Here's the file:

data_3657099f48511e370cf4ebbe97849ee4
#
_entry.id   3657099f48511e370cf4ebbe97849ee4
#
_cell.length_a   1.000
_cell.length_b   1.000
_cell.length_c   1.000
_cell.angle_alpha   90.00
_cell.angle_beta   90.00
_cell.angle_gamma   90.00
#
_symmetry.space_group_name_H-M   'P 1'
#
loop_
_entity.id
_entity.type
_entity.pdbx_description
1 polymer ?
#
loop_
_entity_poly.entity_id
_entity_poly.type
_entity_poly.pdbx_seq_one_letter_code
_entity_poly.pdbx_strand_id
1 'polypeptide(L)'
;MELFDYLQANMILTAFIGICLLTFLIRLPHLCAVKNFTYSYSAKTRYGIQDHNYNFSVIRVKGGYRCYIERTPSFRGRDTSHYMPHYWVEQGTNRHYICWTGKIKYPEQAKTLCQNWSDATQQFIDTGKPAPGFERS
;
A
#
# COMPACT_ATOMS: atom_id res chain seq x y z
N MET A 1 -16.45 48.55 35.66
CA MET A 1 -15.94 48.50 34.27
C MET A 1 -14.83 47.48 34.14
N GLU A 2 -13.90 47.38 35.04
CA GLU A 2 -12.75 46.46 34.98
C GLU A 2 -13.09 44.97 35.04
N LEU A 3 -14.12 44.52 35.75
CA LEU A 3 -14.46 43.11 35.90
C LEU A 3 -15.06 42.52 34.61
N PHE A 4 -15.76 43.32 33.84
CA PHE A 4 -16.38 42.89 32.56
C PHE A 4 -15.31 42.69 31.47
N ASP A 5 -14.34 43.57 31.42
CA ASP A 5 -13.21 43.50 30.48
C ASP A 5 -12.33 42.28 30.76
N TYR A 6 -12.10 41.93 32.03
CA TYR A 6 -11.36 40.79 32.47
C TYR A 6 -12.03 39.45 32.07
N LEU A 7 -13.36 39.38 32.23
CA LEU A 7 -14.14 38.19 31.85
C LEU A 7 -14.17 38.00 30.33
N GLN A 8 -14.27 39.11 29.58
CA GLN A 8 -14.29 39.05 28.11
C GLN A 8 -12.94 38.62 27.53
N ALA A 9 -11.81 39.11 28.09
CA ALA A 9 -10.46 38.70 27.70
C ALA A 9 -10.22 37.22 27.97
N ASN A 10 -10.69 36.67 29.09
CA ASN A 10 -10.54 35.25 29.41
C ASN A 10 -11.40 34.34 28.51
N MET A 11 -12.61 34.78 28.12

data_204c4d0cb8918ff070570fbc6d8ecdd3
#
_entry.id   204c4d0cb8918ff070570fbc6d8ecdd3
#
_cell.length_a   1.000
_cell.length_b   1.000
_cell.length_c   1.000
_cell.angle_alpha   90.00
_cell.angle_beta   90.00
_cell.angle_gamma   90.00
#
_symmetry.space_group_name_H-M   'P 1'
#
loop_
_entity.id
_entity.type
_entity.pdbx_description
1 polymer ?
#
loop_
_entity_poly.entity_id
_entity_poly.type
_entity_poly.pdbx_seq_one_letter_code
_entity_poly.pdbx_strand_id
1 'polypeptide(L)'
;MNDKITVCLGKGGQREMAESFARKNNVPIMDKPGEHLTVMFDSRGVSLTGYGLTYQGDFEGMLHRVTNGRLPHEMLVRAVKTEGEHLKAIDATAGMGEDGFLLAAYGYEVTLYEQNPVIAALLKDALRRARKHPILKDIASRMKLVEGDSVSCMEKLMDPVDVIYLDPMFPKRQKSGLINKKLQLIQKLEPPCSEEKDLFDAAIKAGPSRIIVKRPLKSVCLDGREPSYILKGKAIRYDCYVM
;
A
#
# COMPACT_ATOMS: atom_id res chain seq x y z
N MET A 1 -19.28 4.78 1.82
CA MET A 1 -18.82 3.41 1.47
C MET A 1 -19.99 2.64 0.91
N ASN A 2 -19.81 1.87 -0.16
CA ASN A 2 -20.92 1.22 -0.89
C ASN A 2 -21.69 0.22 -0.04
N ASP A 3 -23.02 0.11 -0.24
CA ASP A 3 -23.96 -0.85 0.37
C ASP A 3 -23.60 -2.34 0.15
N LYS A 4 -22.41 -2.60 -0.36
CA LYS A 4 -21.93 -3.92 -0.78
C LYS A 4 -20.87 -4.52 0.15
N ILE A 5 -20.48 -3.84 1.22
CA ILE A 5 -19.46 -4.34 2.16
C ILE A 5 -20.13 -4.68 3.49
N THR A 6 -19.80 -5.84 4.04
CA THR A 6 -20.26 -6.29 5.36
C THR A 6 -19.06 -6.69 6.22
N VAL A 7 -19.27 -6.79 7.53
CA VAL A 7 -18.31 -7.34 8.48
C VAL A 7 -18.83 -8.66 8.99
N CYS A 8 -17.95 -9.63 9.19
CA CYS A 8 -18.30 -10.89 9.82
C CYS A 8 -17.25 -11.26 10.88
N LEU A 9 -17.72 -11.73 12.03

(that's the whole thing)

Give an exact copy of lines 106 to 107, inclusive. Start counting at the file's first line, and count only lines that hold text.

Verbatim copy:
C ILE A 5 -20.13 -4.68 3.49
N THR A 6 -19.80 -5.84 4.04